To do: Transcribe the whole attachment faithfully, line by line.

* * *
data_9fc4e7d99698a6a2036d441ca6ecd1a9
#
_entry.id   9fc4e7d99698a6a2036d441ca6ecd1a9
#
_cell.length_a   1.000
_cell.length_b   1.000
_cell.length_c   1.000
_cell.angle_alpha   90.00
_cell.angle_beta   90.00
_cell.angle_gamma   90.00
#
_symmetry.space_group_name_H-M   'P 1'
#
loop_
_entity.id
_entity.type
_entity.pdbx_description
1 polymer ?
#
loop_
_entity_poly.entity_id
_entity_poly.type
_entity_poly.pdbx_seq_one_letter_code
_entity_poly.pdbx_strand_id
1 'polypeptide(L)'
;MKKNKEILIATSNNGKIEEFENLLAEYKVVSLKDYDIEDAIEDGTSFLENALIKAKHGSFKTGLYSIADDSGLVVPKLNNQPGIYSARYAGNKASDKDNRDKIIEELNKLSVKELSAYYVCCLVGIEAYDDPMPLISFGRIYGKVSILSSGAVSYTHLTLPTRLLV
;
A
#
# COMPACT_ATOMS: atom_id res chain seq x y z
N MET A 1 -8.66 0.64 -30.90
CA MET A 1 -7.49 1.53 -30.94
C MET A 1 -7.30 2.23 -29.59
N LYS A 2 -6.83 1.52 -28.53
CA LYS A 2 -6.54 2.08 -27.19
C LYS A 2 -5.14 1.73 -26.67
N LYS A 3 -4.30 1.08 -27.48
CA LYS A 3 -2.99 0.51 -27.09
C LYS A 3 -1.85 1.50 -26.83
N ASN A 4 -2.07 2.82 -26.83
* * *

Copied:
data_9fc4e7d99698a6a2036d441ca6ecd1a9
#
_entry.id   9fc4e7d99698a6a2036d441ca6ecd1a9
#
_cell.length_a   1.000
_cell.length_b   1.000
_cell.length_c   1.000
_cell.angle_alpha   90.00
_cell.angle_beta   90.00
_cell.angle_gamma   90.00
#
_symmetry.space_group_name_H-M   'P 1'
#
loop_
_entity.id
_entity.type
_entity.pdbx_description
1 polymer ?
#
loop_
_entity_poly.entity_id
_entity_poly.type
_entity_poly.pdbx_seq_one_letter_code
_entity_poly.pdbx_strand_id
1 'polypeptide(L)'
;MKKNKEILIATSNNGKIEEFENLLAEYKVVSLKDYDIEDAIEDGTSFLENALIKAKHGSFKTGLYSIADDSGLVVPKLNNQPGIYSARYAGNKASDKDNRDKIIEELNKLSVKELSAYYVCCLVGIEAYDDPMPLISFGRIYGKVSILSSGAVSYTHLTLPTRLLV
;
A
#
# COMPACT_ATOMS: atom_id res chain seq x y z
N MET A 1 -8.66 0.64 -30.90
CA MET A 1 -7.49 1.53 -30.94
C MET A 1 -7.30 2.23 -29.59
N LYS A 2 -6.83 1.52 -28.53
CA LYS A 2 -6.54 2.08 -27.19
C LYS A 2 -5.14 1.73 -26.67
N LYS A 3 -4.30 1.08 -27.48
CA LYS A 3 -2.99 0.51 -27.09
C LYS A 3 -1.85 1.50 -26.83
N ASN A 4 -2.07 2.82 -26.83